In the 1980s, nobody would mistake Microsoft for a caring, cuddly company. Instead, Redmond was the place where other software companies were quietly strangled behind meeting-room doors. Bill Gates plotted the demise of competitors, and Steve Ballmer was known to use his loud voice to get his point across.

Microsoft was ruthless, and seemingly didn’t primarily focus on the needs of its customers when imagining software features. Rather, Microsoft was focused on killing the competition, locking its customers into proprietary file formats, playing it safe, being all things to all people, and earning large stacks of money.

On the other side of the coin, Apple in the 1980s came across as a happy, touchy-feely place where the user experience and vision were paramount. The feeling was that Steve Jobs and company really wanted to make something awesome, take risks, and be willing to be elitist and controversial. It seemed that making money wasn’t the point, although they proved to be quite good at that as well.

Fast-forward. Today, Microsoft is the market leader in dozens of categories. It has millions of users and developers worldwide, all deeply tied to their decisions. Apple, on the other hand, seems incredibly preoccupied with its bottom line at a level that only Microsoft and Oracle have previously seen.

And yet, while both companies recently had the same visions—desktop and mobile operating systems merging into one—only Apple has had the guts to follow through on that vision. Microsoft tried to push its new tiles onto the Windows 8 crowd, only to quickly backpedal in its upcoming Windows 8.1 release. Microsoft immediately gave into the outcry that came from its users and developers over the removal of the desktop Start button, for example.

Meanwhile, Apple blithely ignores its users demands, only implementing them after great struggle and strife. Take, for example, the fact that iOS7 is finally getting some real multi-tasking capabilities. With each new release of Windows 8, Microsoft seems to be moving closer and closer to its older systems, refusing to remove features that made people feel comfortable. They’re listening too much to their users; it’s actually harmful.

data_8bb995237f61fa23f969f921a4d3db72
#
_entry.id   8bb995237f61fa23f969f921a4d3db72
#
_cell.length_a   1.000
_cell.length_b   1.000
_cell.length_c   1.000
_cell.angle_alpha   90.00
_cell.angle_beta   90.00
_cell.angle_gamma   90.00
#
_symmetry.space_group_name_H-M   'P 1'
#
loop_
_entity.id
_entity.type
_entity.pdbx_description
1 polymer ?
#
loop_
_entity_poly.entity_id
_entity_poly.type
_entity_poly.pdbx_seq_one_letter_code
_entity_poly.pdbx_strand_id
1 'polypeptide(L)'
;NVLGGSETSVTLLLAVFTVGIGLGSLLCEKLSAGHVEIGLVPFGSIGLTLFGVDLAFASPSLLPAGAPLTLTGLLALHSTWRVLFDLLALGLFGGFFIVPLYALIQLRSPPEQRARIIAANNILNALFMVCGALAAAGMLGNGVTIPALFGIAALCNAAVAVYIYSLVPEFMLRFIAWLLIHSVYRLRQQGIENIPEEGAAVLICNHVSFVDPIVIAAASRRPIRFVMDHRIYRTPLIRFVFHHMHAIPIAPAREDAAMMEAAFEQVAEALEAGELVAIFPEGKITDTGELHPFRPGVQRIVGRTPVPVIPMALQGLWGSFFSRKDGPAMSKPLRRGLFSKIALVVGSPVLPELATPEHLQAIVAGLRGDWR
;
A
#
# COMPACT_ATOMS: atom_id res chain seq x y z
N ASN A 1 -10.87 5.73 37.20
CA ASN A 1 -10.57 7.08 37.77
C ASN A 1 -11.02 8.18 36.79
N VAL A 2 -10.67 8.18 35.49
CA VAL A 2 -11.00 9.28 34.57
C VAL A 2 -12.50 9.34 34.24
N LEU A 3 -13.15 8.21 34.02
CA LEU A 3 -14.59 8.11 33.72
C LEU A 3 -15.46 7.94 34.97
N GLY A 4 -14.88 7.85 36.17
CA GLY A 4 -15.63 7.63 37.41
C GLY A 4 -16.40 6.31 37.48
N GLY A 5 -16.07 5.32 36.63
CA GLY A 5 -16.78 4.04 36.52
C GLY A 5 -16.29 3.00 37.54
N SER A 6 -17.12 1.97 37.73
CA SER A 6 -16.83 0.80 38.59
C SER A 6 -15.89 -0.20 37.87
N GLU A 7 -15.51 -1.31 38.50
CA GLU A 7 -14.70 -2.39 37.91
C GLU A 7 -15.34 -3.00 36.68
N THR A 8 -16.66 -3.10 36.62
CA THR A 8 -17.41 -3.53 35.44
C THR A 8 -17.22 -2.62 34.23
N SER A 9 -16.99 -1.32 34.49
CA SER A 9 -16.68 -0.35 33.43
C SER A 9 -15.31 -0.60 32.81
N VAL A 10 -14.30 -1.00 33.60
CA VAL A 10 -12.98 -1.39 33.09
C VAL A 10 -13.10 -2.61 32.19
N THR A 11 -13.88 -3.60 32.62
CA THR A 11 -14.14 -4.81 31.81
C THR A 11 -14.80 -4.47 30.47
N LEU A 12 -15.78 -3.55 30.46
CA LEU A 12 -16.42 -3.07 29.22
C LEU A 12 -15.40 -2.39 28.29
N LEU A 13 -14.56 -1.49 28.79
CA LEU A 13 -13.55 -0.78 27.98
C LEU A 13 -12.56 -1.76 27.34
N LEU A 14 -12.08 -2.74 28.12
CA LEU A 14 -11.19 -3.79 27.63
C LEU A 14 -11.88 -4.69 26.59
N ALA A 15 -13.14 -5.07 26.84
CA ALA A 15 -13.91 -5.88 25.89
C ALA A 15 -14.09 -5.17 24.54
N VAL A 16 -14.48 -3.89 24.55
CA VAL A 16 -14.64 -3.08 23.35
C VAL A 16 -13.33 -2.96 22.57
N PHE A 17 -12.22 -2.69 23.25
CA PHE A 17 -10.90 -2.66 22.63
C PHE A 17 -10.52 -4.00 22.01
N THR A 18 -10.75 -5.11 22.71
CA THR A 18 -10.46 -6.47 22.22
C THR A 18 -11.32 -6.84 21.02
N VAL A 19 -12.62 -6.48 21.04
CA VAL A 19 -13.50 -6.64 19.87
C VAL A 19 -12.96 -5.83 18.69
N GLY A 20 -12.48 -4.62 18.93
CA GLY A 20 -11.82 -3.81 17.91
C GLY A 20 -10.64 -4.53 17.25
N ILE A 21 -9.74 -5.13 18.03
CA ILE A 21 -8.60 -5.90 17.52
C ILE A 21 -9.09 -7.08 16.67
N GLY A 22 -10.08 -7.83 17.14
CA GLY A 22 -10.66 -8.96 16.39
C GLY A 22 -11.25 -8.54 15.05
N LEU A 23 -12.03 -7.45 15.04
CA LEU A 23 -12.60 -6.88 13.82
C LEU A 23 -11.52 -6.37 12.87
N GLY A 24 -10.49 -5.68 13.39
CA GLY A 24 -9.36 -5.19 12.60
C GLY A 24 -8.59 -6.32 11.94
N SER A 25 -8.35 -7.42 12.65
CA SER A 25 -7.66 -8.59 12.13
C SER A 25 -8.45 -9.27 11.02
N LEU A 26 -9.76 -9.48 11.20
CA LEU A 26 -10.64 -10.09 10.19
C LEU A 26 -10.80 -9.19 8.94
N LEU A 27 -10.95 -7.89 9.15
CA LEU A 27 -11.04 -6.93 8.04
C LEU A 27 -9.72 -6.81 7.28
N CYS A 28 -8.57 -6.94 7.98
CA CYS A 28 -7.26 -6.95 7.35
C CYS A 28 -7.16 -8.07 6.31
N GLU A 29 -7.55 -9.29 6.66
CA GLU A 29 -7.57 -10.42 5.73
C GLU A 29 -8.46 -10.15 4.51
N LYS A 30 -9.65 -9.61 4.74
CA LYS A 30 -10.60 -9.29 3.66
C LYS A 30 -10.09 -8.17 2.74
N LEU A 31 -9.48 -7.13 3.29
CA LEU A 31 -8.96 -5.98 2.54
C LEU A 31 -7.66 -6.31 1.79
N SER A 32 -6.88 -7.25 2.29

Apple doesn’t seem to care what you or developers want. It thinks it knows best, and it’s going to make all the decisions for you. It’s a shift we’re surprised by, but it doesn’t make either side right. Microsoft could use some backbone to stand up to its users and finally deprecate some old tech. Apple, on the other hand, needs to stop taking away from its users, and start giving them the features they deserve and want. Somewhere in the middle is a happy medium.

New database tech is good, but not mature
The world of relational database engines is mature and solid. The landscape of new databases is anything but.

When you venture outside the traditional RDBMS (and traditional RDBMS vendors like IBM, Microsoft and Oracle), choice abounds right now: SQL, NoSQL, MySQL, SQLite, graph databases, and key-value stores. Opinions vary about which database is the best. Developers can go the open-source route or stick with proprietary solutions. Is a NoSQL or relational database better for your application? The answer is no longer clear. This is the time for experimenting to see what works, both from the developer’s standpoint and the provider’s standpoint.

Venture away from the relational database and enter the Wild Wild West. Companies and open-source projects are experimenting like mad, pushing the boundaries of what can be done. Everybody is scrambling to get their ideas out, throwing them against the wall to see what will stick.

That’s exactly how it should be right now. These new technologies—and their applications—aren’t anywhere near ready for the establishment of standards. We don’t want a horse race; we want a mad dash.

Developers don’t have to choose one or the other anymore; instead they can use both. Developers can use both open-source NoSQL databases like MongoDB or IBM’s DB2 relational database, since IBM and 10gen are giving you that option now.

IBM and 10gen
are trying to bridge the NoSQL and relational worlds by collaborating on an open standard that will let developers access data held in both MongoDB and DB2. Meanwhile, FatCloud is bridging the Microsoft SQL Server world with the NoSQL world, giving .NET developers choice as well.

But the story is not really about these companies collaborating; it’s about these companies seeing what makes sense and trying to take things in different directions. This is just the type of innovation one would expect in a burgeoning area, and we welcome this kind of work.

You should welcome this mad scramble as well. If you can get value from a newfangled database, don’t let the lack of industry maturity hold you back. Adopt early; try multiple solutions; be willing to experiment with software that you might want to replace in a few years.

Eventually the market will shake out, and perhaps some of these efforts will wither on the vine. Until it does, find what works for you now and implement it, and then watch with amazement—or is it amusement?—as fads and buzzwords go tumbling by.